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The One about Left and Right brain thinking

The intuitive mind is a sacred gift and the rational mind is a faithful servant. We have created a society that honours the servant but has forgotten the gift.

Bob Samples (1976)


The standard description of our understanding of the left and right hemispheres of the brain is that the left hemisphere is the seat of reason and rational thinking, while the right hemisphere is primarily responsible for creativity and innovation. I think it’s fair to say that our thinking in higher and professional education, especially in the health sciences, has privileged the reason and analytical part of the equation, even while some are trying to bring in the creativity and innovation. But we may be approaching the problem in the wrong way.

In The Master and His Emissary, Iain McGilchrist describes a different way of thinking about the left and right hemisphere’s relationship to each other, and to ourselves. He uses a story of the master of a community who is responsible for high-level oversight and management, who decides that he needs help managing the affairs of the community. He passes off some of his work to a trusted emissary who is able to focus on the daily work and operational demands of the community. In other words, someone to manage the discrete tasks that all need to happen but which, in isolation, say little about how the community is run. The short version of the story is that, over time, the emissary decides that he knows more about how the community ought to be run and so takes over. But since he – the emissary – only understands very discrete parts of the overall picture, he ends up presiding over the downfall of the community.

McGilchrist suggests that, rather than each hemisphere being responsible for logic and creative thinking respectively, it’s more accurate to think of them as being detail-oriented (left hemisphere) and whole-oriented (right hemisphere). And that our cultural and social privileging of rationality over creativity may, in fact, be pushing us to focus mainly on the discrete details of the world, at the expense of understanding the whole.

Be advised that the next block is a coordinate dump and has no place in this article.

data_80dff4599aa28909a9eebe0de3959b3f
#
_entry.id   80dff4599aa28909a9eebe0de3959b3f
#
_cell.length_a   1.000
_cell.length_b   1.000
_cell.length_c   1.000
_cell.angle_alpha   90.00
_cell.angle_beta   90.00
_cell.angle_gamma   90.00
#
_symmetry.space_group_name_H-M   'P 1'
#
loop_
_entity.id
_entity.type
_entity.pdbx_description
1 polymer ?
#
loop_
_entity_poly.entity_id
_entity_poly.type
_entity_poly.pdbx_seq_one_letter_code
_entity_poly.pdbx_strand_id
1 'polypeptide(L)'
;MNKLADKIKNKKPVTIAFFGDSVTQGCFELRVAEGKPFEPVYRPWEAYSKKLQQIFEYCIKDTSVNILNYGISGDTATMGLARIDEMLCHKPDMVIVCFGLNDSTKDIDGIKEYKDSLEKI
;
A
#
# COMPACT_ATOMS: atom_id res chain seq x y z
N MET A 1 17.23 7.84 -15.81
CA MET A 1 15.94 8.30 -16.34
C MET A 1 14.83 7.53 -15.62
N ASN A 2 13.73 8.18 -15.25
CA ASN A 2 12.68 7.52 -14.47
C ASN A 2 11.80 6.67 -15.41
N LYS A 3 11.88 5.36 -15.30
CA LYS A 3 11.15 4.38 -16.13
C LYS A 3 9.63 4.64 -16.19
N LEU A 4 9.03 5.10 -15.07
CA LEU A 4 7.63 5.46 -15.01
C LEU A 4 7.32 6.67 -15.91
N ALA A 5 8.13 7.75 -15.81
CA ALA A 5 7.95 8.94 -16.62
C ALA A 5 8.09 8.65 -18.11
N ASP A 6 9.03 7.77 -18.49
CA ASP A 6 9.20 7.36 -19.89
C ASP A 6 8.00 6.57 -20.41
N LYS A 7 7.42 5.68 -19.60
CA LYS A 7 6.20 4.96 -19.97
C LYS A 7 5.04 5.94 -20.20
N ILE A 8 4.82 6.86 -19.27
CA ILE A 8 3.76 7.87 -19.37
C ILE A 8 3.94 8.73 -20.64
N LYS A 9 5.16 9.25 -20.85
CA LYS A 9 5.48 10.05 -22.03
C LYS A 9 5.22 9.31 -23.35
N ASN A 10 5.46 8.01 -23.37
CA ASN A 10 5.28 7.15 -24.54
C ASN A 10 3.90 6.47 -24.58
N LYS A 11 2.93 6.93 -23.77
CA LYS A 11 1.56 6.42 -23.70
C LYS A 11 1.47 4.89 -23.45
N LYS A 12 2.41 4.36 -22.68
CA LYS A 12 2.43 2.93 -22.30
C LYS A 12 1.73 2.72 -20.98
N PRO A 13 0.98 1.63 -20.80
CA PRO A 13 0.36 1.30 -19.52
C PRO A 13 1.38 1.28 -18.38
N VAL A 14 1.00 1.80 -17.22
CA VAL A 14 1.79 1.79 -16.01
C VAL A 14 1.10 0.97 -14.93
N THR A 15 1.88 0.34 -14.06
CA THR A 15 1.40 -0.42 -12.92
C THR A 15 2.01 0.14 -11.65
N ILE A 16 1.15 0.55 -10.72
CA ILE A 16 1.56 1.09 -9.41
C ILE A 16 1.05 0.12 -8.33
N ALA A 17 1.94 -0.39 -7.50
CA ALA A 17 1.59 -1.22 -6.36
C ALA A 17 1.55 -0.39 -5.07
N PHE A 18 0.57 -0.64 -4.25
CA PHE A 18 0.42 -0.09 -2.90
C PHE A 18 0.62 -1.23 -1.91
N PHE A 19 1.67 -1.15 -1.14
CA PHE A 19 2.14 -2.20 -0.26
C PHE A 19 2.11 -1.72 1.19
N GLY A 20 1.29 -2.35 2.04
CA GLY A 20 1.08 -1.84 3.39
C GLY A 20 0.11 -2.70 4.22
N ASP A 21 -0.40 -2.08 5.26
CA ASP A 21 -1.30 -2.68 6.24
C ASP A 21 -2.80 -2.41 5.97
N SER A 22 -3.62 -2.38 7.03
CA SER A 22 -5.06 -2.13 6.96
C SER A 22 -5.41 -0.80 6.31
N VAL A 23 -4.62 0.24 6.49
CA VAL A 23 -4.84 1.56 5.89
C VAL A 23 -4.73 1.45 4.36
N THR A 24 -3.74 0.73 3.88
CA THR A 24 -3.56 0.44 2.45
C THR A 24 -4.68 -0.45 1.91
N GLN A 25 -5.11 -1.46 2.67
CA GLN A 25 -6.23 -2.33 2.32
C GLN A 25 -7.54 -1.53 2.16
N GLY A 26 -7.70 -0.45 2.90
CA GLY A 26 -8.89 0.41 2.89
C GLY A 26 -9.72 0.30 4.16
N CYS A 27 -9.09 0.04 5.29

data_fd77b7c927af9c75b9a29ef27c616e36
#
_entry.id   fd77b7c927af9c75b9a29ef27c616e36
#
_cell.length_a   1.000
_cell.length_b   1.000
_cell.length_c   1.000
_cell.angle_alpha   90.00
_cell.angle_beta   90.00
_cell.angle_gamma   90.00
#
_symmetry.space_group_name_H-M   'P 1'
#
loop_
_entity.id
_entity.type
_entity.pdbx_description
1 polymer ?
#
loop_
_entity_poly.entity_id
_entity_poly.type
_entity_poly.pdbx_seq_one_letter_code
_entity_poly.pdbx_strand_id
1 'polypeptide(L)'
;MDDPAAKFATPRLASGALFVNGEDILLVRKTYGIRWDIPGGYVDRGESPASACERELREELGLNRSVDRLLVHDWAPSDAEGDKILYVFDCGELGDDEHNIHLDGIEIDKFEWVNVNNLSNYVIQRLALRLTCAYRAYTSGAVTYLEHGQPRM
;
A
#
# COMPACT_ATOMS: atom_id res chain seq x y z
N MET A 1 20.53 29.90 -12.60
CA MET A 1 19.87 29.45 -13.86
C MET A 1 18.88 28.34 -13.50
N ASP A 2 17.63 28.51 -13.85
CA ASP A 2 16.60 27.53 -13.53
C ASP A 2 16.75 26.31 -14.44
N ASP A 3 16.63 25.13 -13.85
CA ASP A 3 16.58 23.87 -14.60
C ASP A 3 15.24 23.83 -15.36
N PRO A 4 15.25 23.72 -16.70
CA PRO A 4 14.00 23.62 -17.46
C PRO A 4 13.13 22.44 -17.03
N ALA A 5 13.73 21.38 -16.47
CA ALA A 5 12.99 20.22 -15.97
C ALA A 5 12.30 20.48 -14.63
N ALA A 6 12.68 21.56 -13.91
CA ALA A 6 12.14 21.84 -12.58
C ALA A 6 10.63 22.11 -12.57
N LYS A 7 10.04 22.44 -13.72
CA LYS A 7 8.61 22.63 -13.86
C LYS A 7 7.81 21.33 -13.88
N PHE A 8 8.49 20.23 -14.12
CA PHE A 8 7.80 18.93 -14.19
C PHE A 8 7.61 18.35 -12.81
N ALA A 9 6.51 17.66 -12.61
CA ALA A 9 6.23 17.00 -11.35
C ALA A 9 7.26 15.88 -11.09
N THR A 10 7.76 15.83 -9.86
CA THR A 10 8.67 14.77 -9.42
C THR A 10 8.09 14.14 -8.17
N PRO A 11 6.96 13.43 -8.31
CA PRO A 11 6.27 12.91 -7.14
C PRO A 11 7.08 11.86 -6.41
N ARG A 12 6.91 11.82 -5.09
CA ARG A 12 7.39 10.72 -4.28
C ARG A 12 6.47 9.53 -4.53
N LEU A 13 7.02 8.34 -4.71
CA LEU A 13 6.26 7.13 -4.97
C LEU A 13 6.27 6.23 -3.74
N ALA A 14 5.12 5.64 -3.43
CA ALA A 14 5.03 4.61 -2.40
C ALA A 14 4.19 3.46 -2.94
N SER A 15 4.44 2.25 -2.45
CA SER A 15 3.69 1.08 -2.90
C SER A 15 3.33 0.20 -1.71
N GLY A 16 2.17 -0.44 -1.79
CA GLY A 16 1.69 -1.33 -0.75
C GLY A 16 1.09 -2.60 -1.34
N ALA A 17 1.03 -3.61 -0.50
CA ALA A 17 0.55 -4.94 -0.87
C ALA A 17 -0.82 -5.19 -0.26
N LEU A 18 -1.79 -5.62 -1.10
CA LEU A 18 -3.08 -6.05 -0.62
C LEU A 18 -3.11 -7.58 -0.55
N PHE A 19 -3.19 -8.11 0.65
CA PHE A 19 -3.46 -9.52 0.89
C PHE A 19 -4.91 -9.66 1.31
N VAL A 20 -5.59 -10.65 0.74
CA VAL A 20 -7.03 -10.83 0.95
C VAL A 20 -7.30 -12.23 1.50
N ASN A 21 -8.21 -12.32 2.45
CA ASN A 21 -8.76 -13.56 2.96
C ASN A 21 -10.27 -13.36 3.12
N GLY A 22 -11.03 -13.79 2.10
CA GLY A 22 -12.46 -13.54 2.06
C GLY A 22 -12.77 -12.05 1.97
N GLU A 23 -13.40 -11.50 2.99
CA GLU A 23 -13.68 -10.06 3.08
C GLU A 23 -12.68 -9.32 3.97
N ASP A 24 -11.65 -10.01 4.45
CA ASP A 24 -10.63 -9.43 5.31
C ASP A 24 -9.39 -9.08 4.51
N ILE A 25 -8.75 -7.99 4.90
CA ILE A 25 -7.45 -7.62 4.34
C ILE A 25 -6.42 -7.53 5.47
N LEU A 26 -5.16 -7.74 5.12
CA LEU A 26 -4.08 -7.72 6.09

I was wondering if this idea may have some utility for how we think about health professions education.


Harris, S. (n.d.). The divided mind—A conversation with Iain McGilchrist (No. 234).

In this episode of the podcast, Sam Harris speaks with Iain McGilchrist about the differences between the right and left hemispheres of the human brain. They discuss the evolutionary history of the divided brain, research on surgically divided brains, popular misconceptions about the differences between the hemispheres, the left hemisphere’s propensity for confabulation, the prospect that consciousness might be partitioned in an intact brain, the difference between consciousness and attention, the boundary between the conscious and unconscious mind, how face-to-face encounters differ between the hemispheres, the unique deficits resulting from damage to the left and right hemispheres, the ascendancy of the left-hemisphere in modern culture, the possibility that the brain is a mere receiver of mind, the prospect of surviving death, and other topics.

See also Becker, M. (2019, April 9). The Divided Brain. Matter of Fact Media.


McGilchrist, I. (2009). The Master and His Emissary: The Divided Brain and the Making of the Western World. Yale University Press.

In a book of unprecedented scope Iain McGilchrist presents a fascinating exploration of the differences between the brain’s left and right hemispheres, and how those differences have affected society, history, and culture. McGilchrist draws on a vast body of recent research in neuroscience and psychology to reveal that the difference is profound: the left hemisphere is detail oriented, while the right has greater breadth, flexibility, and generosity.

In the book, the master is the right hemisphere of the brain and the emissary is the left, and the story is about how we’ve fundamentally misunderstood the relationship between the two hemispheres, mistakenly allocating rationality and intelligence to the left hemisphere, and emotion and creativity to the right. McGilchrist argues that this reductionist view of the brain has changed the way we think about our relationship with others, and with our own place in the world. In a society where we privilege reason and intellectual pursuits over artistic ones (i.e. where the left hemisphere – the emissary – is interpreting our experience of the world), we may be putting too much faith in the hemisphere that literally cannot see the whole picture.

RSA. (2011, October 21). RSA ANIMATE: The Divided Brain.

The world of the left hemisphere is dependent on denotative language and abstraction; it yields clarity and the power to manipulate things that are known, fixed, static, isolated, decontextualised, explicit, general in nature, but ultimately, lifeless. The right hemisphere, by contrast, yields a world of individual, changing, evolving, interconnected, implicit, incarnate, living beings in the context of the lived world.

McGilchrist claims that it’s not true that the left hemisphere of the brain is involved primarily with reason and that the right is devoted to emotion. The left and right hemispheres are profoundly involved with both, each offering us different versions of the world that we then integrate.

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